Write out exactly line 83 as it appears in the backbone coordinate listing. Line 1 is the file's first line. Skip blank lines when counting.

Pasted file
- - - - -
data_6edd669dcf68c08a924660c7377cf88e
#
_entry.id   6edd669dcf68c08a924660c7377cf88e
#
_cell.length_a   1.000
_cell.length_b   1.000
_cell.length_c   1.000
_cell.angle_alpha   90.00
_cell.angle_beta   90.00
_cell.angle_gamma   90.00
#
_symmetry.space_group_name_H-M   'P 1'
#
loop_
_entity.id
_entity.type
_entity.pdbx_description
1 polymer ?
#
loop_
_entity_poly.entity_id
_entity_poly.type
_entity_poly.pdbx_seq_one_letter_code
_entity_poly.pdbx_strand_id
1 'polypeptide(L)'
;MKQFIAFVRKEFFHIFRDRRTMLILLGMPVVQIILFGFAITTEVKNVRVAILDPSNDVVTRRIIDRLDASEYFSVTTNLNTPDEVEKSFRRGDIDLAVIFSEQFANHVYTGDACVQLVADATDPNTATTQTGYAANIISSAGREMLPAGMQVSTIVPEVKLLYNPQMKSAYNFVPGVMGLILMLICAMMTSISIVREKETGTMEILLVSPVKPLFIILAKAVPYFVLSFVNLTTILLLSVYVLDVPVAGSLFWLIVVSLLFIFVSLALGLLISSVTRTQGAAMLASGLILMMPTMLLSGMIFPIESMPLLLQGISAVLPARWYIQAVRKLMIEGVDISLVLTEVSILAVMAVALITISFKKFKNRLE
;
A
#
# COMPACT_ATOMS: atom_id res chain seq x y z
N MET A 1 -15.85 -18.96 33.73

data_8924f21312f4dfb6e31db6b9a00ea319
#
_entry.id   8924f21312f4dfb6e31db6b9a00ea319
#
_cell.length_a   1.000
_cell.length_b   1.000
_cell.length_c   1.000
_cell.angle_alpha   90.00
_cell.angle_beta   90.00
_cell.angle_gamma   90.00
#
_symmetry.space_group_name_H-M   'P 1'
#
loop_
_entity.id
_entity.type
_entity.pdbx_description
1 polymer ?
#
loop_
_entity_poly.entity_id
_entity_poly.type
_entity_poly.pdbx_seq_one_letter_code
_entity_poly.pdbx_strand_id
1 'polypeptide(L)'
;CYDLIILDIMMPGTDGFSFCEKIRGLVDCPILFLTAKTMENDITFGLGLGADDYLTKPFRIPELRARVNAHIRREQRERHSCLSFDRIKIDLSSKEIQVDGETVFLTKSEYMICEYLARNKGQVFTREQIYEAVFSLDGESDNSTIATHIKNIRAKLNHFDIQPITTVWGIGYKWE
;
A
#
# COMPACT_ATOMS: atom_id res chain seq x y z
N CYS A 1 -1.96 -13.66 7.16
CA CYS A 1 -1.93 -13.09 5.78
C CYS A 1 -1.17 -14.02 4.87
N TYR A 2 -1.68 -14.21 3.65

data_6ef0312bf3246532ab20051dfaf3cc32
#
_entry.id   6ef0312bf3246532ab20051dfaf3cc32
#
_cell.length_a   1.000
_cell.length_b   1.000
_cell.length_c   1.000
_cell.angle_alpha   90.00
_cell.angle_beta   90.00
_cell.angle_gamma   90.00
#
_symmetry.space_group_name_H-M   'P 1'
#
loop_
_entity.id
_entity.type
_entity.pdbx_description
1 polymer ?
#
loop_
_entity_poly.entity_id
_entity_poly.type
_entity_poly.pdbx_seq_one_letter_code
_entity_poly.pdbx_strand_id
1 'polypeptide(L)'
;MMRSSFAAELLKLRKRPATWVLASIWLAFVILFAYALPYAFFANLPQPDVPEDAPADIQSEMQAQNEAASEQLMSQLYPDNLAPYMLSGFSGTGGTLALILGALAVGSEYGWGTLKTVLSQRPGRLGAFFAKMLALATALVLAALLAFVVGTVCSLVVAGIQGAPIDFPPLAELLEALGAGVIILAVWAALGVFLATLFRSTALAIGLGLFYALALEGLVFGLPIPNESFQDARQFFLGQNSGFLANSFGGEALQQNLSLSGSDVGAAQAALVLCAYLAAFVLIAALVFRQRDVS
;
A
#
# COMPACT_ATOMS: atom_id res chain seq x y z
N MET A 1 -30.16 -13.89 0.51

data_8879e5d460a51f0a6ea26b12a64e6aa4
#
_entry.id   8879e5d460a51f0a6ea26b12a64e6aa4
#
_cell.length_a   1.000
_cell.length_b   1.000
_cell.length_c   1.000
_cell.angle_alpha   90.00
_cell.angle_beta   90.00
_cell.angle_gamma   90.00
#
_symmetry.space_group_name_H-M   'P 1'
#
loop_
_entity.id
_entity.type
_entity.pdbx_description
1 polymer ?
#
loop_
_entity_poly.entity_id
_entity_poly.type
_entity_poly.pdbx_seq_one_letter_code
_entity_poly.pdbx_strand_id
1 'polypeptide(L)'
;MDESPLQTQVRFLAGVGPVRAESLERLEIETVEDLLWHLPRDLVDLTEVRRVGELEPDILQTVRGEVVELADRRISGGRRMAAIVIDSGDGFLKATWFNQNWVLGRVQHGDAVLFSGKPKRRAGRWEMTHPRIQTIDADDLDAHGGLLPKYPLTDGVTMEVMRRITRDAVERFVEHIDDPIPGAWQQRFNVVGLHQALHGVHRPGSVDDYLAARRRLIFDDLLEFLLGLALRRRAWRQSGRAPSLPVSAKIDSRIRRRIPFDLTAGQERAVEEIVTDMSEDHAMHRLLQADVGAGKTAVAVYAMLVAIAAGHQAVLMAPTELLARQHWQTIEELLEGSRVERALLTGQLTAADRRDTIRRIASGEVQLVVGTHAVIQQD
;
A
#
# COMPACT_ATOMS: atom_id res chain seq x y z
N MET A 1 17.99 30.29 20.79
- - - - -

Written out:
1 polymer ?